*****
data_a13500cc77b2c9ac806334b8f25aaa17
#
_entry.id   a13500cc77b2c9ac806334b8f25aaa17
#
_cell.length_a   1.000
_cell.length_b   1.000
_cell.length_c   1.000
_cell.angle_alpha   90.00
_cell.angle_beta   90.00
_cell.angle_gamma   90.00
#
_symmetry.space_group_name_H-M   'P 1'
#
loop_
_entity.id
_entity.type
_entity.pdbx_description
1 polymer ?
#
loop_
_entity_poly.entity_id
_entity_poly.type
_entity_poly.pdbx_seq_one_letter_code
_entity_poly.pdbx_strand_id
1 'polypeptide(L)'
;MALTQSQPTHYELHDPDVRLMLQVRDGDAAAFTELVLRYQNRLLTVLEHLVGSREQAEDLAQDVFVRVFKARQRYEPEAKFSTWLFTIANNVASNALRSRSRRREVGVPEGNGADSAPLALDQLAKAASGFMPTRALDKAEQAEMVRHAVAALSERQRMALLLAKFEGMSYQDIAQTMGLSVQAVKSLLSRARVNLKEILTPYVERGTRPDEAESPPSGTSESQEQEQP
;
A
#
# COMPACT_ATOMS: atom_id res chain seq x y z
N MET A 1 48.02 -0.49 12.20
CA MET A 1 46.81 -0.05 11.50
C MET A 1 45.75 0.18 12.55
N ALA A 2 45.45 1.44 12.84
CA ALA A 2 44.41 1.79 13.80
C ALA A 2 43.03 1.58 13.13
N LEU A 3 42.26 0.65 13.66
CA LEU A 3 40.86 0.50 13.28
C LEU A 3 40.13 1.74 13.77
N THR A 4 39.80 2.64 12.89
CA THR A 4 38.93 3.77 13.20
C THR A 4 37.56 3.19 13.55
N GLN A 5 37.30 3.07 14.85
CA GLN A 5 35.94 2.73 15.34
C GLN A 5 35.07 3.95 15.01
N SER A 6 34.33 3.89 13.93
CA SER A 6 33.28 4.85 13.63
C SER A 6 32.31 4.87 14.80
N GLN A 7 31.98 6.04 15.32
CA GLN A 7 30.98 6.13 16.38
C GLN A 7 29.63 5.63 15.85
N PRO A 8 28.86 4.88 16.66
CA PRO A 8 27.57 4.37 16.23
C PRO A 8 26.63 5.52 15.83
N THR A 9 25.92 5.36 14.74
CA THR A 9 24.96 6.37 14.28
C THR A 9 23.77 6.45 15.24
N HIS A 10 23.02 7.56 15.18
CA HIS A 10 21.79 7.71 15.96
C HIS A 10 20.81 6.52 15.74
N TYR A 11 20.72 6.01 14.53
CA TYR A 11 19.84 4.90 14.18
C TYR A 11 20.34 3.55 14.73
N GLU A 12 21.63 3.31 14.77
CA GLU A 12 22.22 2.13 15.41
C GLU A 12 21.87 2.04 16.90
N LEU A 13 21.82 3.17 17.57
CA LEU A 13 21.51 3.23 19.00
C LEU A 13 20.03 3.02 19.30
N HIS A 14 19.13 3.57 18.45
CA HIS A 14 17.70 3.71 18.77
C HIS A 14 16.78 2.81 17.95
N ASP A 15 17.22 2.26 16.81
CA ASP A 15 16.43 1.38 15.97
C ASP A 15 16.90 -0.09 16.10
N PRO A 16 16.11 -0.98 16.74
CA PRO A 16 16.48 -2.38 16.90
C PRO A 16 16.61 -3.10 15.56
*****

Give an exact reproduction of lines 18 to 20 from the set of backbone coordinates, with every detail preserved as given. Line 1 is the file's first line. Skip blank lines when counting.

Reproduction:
1 polymer ?
#
loop_